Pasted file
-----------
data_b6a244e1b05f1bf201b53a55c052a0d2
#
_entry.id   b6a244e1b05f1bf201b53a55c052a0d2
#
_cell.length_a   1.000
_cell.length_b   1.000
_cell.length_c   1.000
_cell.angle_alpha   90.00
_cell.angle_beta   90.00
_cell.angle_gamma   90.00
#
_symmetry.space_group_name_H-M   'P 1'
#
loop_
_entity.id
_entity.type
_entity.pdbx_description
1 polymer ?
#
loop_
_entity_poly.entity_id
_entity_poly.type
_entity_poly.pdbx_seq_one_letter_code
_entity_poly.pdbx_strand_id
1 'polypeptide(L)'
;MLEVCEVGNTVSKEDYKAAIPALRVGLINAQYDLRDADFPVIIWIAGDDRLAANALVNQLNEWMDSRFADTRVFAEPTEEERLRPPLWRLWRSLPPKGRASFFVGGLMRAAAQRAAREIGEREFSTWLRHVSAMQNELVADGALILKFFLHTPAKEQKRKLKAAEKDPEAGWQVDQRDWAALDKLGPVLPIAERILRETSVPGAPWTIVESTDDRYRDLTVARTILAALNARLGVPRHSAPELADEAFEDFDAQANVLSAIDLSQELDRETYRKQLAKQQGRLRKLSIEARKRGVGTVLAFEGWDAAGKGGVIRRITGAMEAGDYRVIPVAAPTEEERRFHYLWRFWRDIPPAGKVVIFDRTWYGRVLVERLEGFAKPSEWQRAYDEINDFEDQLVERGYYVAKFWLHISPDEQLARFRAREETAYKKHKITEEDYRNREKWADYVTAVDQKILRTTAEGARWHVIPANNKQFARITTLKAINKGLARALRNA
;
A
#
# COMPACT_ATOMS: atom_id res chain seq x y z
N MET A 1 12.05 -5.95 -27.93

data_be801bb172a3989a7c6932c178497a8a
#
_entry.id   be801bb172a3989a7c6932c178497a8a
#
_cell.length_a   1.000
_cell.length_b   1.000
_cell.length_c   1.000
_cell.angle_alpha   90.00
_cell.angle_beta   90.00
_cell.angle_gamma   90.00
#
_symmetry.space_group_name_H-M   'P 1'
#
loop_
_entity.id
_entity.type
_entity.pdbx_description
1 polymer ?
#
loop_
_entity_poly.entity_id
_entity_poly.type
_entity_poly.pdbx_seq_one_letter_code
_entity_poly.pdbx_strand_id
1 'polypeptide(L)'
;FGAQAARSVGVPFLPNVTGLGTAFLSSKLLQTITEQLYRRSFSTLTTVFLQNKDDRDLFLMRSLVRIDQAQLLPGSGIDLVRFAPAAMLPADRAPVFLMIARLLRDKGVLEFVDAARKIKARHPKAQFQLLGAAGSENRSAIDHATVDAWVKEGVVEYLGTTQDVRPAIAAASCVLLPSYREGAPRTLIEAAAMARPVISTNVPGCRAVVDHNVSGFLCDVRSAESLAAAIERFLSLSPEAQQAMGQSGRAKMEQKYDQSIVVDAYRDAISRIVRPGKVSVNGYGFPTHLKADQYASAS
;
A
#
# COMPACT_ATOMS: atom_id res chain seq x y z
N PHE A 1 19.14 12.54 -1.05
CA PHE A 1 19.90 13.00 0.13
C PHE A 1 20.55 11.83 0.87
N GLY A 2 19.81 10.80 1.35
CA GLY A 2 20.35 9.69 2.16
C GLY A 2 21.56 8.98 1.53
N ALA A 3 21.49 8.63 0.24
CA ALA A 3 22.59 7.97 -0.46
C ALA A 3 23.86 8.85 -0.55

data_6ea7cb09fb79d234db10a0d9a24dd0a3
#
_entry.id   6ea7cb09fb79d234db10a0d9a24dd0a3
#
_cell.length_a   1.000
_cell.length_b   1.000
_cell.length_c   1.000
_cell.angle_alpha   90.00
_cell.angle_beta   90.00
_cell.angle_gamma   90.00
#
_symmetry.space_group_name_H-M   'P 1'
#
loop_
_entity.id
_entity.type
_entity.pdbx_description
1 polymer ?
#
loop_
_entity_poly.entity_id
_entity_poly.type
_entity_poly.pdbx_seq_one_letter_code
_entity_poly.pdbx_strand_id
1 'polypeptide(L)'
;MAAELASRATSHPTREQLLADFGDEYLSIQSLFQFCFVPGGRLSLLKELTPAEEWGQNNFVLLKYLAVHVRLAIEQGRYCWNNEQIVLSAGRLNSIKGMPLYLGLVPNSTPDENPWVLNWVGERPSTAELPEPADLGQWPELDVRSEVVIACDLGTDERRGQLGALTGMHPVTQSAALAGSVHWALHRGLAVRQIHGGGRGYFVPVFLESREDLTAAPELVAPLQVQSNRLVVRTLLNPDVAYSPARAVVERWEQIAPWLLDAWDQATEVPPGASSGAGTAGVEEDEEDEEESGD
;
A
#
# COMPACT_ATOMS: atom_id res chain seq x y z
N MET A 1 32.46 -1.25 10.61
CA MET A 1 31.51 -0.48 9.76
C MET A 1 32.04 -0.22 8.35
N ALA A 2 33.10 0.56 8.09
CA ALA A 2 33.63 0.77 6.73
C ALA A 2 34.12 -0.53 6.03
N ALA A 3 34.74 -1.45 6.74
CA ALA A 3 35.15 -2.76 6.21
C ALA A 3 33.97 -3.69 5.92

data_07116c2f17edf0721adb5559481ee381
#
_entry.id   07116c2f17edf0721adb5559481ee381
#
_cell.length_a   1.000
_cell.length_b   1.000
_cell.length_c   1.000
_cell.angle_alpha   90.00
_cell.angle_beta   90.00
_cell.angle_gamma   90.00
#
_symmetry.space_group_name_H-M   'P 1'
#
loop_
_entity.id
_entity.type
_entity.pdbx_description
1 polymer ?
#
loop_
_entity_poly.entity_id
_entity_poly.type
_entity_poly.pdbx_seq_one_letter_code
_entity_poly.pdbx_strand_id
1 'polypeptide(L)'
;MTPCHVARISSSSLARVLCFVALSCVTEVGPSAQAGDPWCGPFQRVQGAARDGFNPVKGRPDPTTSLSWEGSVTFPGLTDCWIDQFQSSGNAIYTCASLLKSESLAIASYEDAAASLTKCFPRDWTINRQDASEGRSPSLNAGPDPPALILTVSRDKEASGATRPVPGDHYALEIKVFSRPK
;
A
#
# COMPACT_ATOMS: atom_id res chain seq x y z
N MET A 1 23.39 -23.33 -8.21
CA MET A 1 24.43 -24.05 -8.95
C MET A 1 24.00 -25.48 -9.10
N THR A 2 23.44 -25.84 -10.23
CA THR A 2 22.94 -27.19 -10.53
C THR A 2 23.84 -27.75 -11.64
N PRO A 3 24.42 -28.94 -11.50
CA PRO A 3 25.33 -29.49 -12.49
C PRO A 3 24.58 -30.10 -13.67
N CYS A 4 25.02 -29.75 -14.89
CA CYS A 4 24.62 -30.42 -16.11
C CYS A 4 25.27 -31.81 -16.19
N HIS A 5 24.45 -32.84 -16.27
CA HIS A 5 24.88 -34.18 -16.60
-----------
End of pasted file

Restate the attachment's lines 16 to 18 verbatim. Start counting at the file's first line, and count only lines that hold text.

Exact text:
_entity.type
_entity.pdbx_description
1 polymer ?